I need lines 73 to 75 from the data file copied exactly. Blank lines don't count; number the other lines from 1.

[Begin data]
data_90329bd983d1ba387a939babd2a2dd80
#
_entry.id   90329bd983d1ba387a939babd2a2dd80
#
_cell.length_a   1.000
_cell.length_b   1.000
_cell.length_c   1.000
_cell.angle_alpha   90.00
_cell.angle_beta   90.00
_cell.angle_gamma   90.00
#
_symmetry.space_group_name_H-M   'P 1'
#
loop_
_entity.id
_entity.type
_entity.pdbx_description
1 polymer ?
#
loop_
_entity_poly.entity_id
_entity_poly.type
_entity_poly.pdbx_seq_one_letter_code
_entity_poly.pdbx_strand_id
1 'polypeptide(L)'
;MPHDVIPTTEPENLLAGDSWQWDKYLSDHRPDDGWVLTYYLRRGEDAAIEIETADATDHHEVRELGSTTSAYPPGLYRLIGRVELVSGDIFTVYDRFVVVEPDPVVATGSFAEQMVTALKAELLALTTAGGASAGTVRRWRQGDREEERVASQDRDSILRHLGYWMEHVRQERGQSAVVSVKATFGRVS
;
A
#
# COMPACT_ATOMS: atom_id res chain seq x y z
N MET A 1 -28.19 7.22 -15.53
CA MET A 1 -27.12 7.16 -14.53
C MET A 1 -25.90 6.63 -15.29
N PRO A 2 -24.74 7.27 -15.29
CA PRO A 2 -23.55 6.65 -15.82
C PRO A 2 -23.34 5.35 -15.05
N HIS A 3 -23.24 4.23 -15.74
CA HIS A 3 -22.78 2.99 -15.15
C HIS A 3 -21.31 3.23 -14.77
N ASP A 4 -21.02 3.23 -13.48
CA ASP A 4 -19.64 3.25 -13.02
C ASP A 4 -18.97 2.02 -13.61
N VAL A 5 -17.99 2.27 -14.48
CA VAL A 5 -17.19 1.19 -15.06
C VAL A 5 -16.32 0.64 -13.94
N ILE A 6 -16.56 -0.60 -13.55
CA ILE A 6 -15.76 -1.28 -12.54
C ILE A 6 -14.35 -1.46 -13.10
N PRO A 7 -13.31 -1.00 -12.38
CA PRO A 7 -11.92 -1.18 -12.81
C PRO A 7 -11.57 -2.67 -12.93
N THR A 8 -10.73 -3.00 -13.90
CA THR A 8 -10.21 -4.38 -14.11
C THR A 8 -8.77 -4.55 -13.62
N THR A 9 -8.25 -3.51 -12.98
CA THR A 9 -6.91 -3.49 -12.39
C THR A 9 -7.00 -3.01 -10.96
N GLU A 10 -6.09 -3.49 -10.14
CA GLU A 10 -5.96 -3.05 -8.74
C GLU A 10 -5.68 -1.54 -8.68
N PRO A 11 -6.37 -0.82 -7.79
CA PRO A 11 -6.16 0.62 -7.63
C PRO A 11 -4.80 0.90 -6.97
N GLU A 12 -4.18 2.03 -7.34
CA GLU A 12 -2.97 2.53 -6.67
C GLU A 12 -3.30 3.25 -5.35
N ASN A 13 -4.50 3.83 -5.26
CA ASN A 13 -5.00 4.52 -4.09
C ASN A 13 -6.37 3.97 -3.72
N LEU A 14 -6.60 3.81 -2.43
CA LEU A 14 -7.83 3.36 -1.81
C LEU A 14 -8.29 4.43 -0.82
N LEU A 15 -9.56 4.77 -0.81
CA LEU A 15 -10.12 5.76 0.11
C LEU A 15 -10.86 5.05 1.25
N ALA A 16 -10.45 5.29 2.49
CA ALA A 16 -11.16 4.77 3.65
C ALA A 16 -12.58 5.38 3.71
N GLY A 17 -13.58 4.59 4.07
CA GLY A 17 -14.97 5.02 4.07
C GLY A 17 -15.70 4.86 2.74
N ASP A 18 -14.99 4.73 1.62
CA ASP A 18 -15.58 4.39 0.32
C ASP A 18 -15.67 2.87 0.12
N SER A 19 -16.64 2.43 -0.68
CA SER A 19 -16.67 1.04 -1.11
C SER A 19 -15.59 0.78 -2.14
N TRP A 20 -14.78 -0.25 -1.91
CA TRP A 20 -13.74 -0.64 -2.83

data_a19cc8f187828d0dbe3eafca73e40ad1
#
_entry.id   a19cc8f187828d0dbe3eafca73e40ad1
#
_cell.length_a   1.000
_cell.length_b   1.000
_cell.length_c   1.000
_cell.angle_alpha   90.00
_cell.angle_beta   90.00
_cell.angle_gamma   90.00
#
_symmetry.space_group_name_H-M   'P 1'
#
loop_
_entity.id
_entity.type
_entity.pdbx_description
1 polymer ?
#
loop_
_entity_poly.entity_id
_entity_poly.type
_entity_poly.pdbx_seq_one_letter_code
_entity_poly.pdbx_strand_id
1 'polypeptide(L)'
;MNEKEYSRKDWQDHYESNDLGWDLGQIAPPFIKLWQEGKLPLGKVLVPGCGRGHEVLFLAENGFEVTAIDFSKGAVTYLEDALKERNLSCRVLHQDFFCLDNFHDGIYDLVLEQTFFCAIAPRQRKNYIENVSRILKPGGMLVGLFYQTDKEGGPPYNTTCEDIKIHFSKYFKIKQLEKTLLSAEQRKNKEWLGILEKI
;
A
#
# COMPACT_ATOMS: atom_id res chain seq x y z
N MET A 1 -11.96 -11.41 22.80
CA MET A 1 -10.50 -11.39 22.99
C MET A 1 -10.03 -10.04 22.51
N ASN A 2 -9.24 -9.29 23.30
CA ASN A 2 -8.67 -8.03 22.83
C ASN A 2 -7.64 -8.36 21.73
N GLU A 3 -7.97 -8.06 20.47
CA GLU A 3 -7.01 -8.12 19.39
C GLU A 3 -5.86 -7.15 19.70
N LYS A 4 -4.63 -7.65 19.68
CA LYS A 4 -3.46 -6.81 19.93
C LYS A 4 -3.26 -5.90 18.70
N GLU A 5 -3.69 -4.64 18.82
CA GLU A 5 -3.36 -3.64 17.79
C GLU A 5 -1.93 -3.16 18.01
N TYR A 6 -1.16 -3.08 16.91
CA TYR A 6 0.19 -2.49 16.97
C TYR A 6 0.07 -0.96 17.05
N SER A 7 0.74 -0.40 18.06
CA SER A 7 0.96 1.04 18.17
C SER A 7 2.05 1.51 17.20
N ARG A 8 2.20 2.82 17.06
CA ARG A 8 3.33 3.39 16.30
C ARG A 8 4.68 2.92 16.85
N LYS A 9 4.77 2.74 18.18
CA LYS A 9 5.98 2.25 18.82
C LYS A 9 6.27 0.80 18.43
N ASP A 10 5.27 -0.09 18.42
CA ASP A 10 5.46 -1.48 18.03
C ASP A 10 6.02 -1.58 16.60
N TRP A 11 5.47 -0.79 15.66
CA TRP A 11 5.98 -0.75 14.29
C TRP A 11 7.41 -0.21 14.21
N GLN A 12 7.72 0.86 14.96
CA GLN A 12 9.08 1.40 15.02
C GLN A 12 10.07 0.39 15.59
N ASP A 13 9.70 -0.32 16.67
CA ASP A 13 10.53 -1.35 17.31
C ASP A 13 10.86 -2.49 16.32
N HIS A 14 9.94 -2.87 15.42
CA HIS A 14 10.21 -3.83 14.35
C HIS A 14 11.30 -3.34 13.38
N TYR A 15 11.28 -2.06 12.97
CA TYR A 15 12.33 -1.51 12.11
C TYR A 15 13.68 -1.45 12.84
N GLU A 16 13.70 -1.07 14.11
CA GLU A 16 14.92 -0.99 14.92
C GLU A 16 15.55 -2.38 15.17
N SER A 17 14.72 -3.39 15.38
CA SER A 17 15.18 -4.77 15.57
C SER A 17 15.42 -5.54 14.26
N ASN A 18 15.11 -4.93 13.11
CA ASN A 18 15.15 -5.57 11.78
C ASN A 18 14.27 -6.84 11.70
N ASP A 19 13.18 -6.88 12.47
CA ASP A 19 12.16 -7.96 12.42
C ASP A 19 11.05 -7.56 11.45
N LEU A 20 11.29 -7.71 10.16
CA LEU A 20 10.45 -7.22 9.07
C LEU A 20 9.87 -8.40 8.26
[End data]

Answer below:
N LEU A 15 -9.56 4.77 -0.81
CA LEU A 15 -10.12 5.76 0.11
C LEU A 15 -10.86 5.05 1.25